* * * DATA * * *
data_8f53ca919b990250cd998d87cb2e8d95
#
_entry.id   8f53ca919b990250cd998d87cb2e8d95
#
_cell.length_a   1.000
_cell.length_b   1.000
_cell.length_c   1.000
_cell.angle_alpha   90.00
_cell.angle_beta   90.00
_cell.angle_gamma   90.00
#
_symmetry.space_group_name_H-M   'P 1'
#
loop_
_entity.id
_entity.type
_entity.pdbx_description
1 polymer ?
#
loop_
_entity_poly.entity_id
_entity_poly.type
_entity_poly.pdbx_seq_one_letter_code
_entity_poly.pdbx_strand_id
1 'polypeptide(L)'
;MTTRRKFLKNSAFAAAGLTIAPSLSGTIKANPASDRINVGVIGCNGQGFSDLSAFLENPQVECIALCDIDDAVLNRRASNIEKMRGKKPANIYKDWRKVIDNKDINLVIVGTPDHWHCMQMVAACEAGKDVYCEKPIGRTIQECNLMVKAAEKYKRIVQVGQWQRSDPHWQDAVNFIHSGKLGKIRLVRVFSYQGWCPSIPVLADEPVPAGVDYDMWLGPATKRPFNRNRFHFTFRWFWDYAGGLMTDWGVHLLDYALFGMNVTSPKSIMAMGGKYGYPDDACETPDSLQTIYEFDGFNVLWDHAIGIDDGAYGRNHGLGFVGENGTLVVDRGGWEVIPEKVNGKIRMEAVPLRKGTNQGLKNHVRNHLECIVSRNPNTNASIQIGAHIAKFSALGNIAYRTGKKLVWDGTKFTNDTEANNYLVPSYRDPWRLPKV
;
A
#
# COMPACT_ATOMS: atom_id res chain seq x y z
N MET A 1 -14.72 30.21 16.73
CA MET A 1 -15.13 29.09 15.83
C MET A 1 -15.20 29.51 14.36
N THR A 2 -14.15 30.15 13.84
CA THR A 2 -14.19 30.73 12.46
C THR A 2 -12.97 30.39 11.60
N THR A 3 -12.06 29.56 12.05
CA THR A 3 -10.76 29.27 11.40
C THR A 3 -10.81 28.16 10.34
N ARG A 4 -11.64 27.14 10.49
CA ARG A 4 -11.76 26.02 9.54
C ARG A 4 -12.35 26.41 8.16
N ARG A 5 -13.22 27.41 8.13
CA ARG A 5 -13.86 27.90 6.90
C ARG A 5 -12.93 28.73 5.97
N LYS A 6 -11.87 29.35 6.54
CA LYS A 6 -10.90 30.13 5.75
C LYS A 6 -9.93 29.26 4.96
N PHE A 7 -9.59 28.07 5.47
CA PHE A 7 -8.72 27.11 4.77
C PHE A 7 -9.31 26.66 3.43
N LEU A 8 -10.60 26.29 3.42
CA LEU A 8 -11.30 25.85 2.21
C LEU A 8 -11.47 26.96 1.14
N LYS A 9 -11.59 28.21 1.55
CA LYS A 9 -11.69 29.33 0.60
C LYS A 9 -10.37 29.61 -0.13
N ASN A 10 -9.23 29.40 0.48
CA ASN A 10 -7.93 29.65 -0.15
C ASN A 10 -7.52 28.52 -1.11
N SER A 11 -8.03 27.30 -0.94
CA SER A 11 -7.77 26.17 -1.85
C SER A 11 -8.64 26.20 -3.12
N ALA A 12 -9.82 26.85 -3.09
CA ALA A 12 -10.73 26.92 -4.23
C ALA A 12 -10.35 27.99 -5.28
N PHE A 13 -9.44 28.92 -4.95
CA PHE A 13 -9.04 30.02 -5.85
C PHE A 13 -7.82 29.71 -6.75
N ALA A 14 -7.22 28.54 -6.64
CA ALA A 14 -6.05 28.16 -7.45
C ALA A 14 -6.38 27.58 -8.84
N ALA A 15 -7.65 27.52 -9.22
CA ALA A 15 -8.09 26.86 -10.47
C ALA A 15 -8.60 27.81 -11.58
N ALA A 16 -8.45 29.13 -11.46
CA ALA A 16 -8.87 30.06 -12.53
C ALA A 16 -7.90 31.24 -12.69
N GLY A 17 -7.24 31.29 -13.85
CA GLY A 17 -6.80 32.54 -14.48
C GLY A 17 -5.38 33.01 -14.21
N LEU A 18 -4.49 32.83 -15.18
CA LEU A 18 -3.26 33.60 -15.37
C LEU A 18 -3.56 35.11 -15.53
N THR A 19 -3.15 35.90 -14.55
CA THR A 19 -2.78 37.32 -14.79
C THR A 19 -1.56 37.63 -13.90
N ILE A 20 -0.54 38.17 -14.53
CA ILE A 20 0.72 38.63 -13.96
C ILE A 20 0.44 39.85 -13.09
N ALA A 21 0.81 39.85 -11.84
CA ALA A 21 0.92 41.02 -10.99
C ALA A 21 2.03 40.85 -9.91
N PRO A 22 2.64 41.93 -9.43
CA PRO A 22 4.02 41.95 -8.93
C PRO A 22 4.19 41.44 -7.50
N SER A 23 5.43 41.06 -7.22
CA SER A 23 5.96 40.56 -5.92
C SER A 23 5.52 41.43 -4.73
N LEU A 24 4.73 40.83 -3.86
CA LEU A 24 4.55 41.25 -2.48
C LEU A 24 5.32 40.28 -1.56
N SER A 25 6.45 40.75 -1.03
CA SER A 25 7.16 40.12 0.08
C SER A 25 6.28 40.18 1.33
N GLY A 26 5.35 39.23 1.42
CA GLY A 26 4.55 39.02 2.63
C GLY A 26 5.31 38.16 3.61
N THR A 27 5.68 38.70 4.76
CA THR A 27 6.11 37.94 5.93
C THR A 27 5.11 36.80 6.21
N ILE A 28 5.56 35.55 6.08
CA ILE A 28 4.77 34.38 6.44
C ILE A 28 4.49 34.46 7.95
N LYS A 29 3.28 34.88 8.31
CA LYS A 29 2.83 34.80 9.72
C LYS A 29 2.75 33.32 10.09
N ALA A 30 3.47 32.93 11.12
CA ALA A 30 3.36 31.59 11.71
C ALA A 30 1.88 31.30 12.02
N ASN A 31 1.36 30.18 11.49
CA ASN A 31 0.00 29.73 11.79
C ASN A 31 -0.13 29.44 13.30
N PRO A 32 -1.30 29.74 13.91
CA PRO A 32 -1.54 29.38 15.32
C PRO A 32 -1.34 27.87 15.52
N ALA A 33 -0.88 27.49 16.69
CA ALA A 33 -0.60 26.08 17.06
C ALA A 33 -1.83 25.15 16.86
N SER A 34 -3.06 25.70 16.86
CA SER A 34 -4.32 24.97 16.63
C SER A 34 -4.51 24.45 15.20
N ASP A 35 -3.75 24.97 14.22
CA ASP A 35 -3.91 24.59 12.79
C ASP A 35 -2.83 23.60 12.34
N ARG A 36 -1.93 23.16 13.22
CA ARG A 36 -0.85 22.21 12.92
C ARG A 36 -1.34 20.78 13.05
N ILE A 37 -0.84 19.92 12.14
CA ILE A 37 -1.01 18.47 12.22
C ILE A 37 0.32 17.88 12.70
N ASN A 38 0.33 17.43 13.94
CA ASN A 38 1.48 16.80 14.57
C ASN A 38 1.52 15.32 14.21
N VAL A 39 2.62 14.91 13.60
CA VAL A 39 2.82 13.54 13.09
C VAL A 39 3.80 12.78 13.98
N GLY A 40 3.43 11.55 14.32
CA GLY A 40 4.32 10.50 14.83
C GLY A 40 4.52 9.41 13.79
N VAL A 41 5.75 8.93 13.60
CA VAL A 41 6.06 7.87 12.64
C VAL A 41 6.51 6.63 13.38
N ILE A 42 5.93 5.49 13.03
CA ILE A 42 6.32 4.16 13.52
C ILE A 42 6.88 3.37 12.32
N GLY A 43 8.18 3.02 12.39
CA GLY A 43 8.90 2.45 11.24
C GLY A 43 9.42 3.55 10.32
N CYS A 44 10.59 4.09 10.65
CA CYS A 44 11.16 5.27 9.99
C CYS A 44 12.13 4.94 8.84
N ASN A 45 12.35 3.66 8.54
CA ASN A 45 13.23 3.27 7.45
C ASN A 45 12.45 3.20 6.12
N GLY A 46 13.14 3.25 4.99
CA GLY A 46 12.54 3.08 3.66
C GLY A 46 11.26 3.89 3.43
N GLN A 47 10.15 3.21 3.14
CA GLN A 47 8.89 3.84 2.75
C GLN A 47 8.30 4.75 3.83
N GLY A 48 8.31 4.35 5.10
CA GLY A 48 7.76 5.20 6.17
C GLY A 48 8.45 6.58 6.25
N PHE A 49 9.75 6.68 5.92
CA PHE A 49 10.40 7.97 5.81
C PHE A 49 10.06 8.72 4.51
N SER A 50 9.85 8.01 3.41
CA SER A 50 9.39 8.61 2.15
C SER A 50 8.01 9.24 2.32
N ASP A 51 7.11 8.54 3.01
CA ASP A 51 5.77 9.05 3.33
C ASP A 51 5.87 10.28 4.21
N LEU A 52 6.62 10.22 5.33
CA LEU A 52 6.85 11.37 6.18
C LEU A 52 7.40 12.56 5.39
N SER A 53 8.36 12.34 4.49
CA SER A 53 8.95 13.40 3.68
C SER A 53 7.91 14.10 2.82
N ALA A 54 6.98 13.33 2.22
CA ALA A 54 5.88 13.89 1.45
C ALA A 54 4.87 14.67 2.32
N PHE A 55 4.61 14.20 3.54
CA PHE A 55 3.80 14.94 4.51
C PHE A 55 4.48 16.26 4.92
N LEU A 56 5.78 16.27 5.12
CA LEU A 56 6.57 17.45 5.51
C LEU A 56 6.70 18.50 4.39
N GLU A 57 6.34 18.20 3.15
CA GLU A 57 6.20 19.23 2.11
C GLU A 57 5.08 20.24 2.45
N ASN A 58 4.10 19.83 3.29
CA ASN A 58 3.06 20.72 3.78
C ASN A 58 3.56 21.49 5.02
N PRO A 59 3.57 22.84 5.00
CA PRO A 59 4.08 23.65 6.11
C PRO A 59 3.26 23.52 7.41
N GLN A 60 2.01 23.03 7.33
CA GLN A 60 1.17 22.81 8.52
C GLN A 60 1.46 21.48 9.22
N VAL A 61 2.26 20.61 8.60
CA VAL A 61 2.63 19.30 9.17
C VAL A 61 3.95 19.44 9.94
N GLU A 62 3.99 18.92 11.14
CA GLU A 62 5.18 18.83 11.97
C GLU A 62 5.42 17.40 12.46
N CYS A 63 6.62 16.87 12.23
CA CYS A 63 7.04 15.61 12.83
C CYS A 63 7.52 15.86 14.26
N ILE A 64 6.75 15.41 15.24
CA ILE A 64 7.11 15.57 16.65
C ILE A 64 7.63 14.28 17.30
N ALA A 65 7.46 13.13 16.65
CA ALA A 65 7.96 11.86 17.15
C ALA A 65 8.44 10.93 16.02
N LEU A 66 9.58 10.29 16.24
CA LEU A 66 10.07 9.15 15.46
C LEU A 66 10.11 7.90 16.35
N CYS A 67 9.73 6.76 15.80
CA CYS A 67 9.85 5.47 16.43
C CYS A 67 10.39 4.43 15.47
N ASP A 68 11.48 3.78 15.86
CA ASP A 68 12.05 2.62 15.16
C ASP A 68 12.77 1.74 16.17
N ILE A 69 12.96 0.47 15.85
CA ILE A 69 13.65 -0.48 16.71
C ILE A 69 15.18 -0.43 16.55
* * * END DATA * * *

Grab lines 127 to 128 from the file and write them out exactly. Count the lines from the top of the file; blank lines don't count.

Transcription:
N ALA A 33 -0.88 27.49 16.69
CA ALA A 33 -0.60 26.08 17.06